I love hydrangeas! I put them all in my garden but when they don’t work it can be frustrating. Here are some common problems and what you can do about them.
1) Hydrangeas not blooming: This seems to be the number one problem people have with their hydrangeas, including me! The most common hydrangeas that have blooming issues are in the Macrophylla family or primarily the Endless Summer Hydrangeas. I have researched this in the past and concluded that I needed to fertilize them more but unfortunately, this hasn’t helped me. In fact, after even more research, I think it’s contributing to the problem. Too much fertilizing means your plants will grow nice and big and leafy but no blooms. Like mine here:
Another reason for no blooms is pruning at the wrong time. These plants really just need deadheading and shouldn’t need any hard pruning. Even in early spring, leave the “dead” looking stems alone so that the plant can grow and bloom from the “old” wood. I have been really good at this so I know this isn’t my problem.
Lastly is winter protection and late frosts. Even with the old wood not touched in the spring, it is exposed to elements and therefore the buds could have frozen preventing it from blooming. That coupled with my over fertilizing could be the problem. Although I am not sure what I am going to do about it as I don’t want to go another summer with no blooms. Yes, I am impatient and like most of you, I want a low maintenance garden.
Here is a link I found http://forums.gardenweb.com/forums/load/hydra/msg0821023324059.html where others have wrapped their hydrangeas with Saran Wrap for the winter. I am not going to do that! Digging them up and giving them away may be another option for me. Any takers? I am curious to hear how your Endless Summers are doing (please post in the ‘Comment’ section below).
*** Update ***
I wanted to update everyone regarding my nonblooming hydrangea dilemma. As I strive for a low maintenance garden and my goal is to help my clients achieve that as well. I decided to remove the macrophylla varieties from my garden and for the most part, I no longer use them in my designs. The few I find growing nicely in other peoples garden I enjoy, longingly from a distance but I personally found them too much effort for the results I was having. The good news is since this original post, several new dwarf varieties of the paniculata hydrangea have been released. Little Lime, Little Quickfire and Bobo have really filled that spot for me in the garden, left by my Endless Summer variety. The dwarf varieties grow about 3 ft- 4 ft and bloom midsummer right through until the fall.
2) My hydrangeas are too big! This is a common problem with Limelight Hydrangea or Hydrangea paniculata. They take a few years to get going but once they do they can crowd out other plants.
I really like them in the 5-foot range and tried to give them as much space as I could in my customers’ gardens. If you are finding them too big, now is NOT the time to cut them back. Please enjoy the blooms, trim them from the back to bring into the house but wait until March to do the heavy pruning needed to keep the size under control. If you feel that is too much work, you can relocate them to another sunny spot with more room and substitute your Limelight Hydrangea with Little Lime Hydrangea. Same great flower just only gets to 3 feet or so.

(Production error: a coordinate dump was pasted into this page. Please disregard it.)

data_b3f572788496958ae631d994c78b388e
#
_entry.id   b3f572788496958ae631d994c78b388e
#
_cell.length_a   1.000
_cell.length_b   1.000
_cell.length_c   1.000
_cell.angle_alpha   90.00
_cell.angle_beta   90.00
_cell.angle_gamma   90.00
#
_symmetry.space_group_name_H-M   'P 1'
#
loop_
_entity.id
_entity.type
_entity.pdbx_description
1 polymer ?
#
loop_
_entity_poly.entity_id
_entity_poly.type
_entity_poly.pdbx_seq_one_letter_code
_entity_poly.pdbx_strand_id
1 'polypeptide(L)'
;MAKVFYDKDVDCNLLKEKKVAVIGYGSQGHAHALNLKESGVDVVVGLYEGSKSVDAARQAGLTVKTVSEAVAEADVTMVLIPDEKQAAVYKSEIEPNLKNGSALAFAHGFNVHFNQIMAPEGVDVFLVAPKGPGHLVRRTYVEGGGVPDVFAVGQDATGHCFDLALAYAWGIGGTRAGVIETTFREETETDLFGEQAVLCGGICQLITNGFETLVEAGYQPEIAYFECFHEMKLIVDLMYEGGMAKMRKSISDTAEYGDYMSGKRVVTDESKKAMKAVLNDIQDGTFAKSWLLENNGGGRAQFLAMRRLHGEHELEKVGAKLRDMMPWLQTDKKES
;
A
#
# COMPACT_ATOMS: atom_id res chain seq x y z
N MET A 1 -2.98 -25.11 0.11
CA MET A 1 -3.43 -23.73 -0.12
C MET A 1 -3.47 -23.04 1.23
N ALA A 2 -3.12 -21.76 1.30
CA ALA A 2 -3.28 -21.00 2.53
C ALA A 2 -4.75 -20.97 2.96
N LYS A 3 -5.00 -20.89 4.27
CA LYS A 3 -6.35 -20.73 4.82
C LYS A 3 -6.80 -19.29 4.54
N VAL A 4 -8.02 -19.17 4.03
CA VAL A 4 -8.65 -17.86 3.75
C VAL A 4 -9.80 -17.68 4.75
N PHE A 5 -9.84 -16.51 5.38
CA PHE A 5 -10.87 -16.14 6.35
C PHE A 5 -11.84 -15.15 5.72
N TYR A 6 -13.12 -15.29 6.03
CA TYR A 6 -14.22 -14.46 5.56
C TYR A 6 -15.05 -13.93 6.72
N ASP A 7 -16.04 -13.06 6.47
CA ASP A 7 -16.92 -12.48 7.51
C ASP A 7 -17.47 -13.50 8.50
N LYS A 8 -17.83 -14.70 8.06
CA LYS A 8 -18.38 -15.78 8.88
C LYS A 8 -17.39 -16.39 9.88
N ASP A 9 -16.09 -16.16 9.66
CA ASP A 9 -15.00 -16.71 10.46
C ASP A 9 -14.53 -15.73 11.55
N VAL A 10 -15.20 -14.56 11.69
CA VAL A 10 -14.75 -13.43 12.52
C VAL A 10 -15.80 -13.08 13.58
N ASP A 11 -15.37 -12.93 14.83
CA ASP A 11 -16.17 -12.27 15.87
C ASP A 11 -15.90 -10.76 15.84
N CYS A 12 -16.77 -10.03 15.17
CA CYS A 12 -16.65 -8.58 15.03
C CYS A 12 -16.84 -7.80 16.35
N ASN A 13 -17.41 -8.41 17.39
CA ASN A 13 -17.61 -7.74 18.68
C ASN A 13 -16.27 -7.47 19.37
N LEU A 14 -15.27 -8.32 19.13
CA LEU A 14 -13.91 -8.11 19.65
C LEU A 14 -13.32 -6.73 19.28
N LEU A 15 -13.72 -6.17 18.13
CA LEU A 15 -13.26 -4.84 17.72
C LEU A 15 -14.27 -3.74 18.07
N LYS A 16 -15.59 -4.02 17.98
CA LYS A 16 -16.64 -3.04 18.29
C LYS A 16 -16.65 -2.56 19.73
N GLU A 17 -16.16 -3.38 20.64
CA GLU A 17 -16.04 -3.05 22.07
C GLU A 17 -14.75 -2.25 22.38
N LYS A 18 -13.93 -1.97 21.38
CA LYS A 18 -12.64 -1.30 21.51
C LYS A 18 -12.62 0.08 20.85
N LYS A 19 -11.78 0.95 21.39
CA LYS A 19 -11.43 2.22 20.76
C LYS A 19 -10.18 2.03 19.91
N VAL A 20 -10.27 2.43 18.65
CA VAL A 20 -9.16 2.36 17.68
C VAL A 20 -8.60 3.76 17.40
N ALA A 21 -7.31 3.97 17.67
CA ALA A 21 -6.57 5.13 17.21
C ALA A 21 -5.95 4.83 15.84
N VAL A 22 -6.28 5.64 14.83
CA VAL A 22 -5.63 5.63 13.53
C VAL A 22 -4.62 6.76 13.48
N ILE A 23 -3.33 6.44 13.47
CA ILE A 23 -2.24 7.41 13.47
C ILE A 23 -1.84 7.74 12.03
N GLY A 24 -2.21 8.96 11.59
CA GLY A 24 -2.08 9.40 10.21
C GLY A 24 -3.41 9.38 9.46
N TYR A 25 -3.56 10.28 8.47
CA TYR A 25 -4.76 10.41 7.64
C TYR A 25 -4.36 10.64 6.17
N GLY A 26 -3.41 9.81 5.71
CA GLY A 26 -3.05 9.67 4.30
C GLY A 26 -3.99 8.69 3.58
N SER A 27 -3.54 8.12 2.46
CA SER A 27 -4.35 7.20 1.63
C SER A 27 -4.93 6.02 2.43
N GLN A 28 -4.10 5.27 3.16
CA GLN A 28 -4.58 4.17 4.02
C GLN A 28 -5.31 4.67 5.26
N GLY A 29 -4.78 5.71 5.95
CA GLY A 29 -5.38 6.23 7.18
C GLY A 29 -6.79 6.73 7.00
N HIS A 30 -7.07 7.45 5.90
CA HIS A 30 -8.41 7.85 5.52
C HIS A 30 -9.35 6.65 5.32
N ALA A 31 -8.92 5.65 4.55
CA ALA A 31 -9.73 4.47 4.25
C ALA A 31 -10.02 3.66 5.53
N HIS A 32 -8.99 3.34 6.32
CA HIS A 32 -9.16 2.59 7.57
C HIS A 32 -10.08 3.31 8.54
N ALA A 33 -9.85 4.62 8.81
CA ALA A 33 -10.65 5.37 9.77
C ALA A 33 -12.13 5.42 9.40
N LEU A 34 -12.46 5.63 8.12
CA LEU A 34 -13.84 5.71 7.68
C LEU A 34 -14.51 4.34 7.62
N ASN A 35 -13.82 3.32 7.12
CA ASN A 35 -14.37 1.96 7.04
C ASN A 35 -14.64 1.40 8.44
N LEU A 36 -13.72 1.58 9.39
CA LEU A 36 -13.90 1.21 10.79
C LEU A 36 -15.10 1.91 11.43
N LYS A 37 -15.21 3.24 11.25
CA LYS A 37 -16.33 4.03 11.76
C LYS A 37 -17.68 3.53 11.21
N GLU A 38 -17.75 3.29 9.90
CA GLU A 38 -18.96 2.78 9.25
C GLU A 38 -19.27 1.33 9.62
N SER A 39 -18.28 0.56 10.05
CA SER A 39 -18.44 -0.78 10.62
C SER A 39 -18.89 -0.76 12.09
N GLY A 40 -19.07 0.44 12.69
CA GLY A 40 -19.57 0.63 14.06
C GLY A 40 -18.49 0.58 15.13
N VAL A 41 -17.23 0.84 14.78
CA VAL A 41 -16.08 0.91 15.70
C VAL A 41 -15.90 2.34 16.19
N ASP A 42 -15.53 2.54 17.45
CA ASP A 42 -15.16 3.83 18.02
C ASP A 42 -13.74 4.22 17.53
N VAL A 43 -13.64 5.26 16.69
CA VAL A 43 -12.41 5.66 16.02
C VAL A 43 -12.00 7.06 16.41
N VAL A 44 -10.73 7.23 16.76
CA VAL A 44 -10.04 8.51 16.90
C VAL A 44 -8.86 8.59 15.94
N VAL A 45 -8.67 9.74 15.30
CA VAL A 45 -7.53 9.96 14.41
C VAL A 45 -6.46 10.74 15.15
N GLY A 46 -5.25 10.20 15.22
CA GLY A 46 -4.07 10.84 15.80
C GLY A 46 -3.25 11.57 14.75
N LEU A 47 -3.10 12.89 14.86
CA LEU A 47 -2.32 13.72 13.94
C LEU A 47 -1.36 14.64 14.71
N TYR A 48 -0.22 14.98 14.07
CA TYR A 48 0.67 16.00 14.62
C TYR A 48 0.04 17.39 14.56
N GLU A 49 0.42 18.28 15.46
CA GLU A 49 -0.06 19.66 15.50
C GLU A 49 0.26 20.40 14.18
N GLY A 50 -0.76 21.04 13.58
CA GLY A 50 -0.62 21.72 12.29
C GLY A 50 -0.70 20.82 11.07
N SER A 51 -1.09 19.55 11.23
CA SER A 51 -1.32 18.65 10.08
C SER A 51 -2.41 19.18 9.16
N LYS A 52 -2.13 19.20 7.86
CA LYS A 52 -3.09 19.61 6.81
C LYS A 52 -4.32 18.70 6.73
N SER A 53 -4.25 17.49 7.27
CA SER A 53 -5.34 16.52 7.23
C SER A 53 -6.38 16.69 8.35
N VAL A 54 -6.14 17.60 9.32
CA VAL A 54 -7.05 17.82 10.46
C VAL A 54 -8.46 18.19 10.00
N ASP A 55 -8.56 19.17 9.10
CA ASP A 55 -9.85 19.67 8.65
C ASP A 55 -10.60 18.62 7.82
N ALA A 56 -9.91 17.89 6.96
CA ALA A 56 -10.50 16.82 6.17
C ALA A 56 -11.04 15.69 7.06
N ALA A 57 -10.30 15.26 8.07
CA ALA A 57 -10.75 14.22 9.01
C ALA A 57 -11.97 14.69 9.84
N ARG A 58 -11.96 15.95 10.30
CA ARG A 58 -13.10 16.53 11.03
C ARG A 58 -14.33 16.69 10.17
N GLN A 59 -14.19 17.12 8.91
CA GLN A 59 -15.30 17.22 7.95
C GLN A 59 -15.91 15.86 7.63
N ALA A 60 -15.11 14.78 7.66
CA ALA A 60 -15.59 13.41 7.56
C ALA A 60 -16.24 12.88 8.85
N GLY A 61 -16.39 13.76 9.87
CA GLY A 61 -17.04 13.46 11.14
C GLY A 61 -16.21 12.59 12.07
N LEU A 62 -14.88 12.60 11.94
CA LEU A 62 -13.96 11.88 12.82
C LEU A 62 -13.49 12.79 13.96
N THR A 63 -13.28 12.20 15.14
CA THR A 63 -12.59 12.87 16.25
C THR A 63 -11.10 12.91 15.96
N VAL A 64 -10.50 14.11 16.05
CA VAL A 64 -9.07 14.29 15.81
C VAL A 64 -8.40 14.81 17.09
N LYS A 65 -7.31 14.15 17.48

3) Floppy hydrangeas: This is common with the Annabelle Hydrangea, the white shade loving hydrangea. This tends to happen when the shrub is cut back all the way to the ground during your fall or spring clean up. I know many people say they do this to control the size but it is contributing to the problem. Every time the plant regrows on new stems, they are too weak to support the heavy blooms (seems odd, I know but that’s Mother Nature for you). If you have been doing this or if you have a newly planted Annabelle Hydrangea, I have found it best to leave the shrub unpruned for a couple years to let the stems mature and thicken. Once it starts to need a bit of pruning, only prune one 3rd of the shrub, usually from the inside. The goal is that the older stems will continue to act as a support to the new stems. See close up of the brown (old) and green (new) stems:
4) Cutting hydrangeas to bring in the house. I love doing this and so do my girlfriends. They come by every fall to snip some from the back of my plants to take some home. One tip I have is only cut blooms that have been open on the plant for a while, I find the newly opened blooms wilt.
I have tried 2 methods; Cutting them, removing their leaves and then putting them in a vase with about an inch of water. They will slowly take up the water and then slowly dry up from stem to bloom. Or I have done the tried and true method of tying the stems together and hanging them upside down until they dry. Keep out of direct sunlight for both methods. See pictures below.
Here are some Limelight I dried a couple of years ago.
I hope you found these tips helpful for managing and enjoying the versatile hydrangea in your garden.